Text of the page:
Born to Play!


Born and raised in Thaba Nchu, Sarah Sease is definitely a force to be reckoned with – a softer, loving and caring force. Her passion and love for children can be seen right throughout her puppet shows.

“I grew up under the loving care of my parents and grandparents, so my business head was inspired by my paternal grandparents and my love and care for children comes from my maternal grandparents.”

After matric in 2008, Sarah moved to Bloemfontein to study B Com Marketing at the University of the Free State. She served at CRC Kids church and that’s where she met her supportive husband. “We got married in 2014 and have been blessed with our two little angels.”

At a very young age, Sarah was bitten by the storytelling bug and it inspired her to start her own storytelling business called Papadi Park. “My grandmother always joked and said that during one parents’ meeting, the teacher said ‘Sarah speaks from the morning to the afternoon’.”

Sarah reminisces how easily storytelling has been for her and how her love for puppets developed by watching The Muppets. “I remember when my cousins and I would gather at my grandmother’s for the school holidays and put on a puppet show. We would call it the ‘The Ma Big Show’ – that was our attempt at trying to say “The Muppet Show”.

Sarah’s business falls within the early childhood development (ECD) industry. Puppetry, storytelling and music are used to enhance class lessons. This form of education is called Edutainment. She loves this because a simple lesson has an everlasting impact on a child. “Our characters mimic the lives of the children, thereby creating an opportunity for peer-to-peer teaching. This enables the kids to see how similar we all are.”

Her business, Papadi Park, enriched Sarah with the skill of creative and out-of-the-box teaching. When the time came to build a career, Sarah went for what felt natural to her. A business that lets her play! A business that lets her teach while providing a sustainable income.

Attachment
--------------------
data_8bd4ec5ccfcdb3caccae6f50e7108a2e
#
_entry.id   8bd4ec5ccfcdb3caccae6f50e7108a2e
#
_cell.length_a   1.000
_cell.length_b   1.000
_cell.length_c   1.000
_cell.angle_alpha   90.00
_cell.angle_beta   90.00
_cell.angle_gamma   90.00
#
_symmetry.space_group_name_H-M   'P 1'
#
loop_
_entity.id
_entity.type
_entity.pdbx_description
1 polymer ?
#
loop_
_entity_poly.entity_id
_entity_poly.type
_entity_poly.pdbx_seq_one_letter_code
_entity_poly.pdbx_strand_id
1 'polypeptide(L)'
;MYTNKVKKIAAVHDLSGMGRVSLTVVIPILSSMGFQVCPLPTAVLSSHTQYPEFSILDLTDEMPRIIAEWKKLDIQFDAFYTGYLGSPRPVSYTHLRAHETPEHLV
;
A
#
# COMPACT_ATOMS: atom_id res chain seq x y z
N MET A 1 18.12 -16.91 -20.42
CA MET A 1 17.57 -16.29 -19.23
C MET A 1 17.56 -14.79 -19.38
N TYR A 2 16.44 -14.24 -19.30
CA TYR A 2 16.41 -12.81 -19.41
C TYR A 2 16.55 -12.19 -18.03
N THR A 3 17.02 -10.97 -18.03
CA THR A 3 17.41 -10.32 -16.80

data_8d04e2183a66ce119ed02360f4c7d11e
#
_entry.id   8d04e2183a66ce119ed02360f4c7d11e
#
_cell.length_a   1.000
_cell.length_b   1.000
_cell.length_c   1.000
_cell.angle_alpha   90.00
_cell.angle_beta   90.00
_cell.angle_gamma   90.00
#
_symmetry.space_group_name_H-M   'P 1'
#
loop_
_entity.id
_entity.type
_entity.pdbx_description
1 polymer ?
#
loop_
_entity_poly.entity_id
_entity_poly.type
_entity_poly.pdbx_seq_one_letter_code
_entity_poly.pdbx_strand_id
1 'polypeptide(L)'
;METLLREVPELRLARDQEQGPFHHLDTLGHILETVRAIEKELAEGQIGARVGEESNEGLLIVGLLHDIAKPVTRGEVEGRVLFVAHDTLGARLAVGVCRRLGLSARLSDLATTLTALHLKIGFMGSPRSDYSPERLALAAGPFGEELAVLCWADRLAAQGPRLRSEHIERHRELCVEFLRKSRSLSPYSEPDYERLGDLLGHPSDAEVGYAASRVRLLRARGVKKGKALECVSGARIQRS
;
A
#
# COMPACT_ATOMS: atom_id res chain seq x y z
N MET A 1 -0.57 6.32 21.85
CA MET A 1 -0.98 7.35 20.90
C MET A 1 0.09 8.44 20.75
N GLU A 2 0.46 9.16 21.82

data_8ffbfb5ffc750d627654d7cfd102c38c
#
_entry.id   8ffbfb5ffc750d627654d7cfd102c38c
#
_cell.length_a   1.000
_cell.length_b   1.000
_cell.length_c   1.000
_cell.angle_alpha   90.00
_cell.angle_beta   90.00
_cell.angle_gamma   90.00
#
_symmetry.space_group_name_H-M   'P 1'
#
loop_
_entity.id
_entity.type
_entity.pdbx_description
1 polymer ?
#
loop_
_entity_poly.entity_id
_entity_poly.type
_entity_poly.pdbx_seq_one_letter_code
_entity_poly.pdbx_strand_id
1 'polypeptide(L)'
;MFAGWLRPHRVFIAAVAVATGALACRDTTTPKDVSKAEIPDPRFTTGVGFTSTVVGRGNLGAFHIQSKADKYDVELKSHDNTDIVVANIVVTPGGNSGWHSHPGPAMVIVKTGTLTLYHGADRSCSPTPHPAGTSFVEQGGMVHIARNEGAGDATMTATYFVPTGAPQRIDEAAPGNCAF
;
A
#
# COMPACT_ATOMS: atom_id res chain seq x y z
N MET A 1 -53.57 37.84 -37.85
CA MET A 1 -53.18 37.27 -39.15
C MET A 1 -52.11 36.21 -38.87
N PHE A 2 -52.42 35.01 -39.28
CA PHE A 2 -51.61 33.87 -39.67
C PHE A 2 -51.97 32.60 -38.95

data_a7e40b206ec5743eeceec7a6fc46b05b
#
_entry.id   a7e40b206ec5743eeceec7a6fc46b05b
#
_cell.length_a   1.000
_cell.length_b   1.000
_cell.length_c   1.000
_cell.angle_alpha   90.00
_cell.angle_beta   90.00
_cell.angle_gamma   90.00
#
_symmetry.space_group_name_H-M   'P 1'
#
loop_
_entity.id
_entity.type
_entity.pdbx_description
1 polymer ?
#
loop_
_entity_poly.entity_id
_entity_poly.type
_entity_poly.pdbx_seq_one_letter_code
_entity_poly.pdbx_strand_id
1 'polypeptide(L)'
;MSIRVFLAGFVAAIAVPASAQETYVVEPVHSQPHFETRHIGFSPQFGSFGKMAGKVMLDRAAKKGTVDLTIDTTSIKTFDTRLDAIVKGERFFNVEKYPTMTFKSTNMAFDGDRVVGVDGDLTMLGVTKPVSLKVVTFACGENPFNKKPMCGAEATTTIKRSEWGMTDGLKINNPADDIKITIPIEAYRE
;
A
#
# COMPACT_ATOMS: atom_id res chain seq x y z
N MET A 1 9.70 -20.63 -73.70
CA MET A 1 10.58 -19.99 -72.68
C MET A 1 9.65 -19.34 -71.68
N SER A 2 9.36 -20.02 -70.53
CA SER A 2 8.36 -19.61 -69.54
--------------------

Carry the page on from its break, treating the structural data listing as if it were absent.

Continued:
Papadi Park visits schools, hospitals, and all sorts of gatherings of children across the Free State enabling Sarah and her team of three to meet many people from different walks of life. “Seeing how the teachers and children respond to a talking doll and learning from it, warms my heart the most.”

But, it is not always just fun and games. Sarah mentions that their daily puppet shows at schools are guided by the national curriculum framework for children from birth to the age of four, as well as the national curriculum assessment policy statement for the foundation phase (children aged 5 to 9).

“Our show scripts are written based on the various school lessons and themes. At Papadi Park, we also base our lessons on social issues facing children and current affairs.

“As fun as playing seems, it tends to get emotional as well, especially when Papadi Park visits special little guests at children’s oncology wards. “Illnesses are not designed to be fun, nothing about it is designed for playing and to be silly, especially for young children. Throw on top of it a debilitating illness and it is just not good.”

When she was first invited to the oncology ward, she saw children just like any other kiddies who were excited to see what’s behind the curtain. She noticed a longing and yearning to play. That’s when Sarah knew that this had to be a big part of the services Papadi Park offers. “This has to be the most fulfilling part of my career as a puppeteer and business woman. Not many people understand how fruitful the world of ECD is, how crucial it is to nation building.”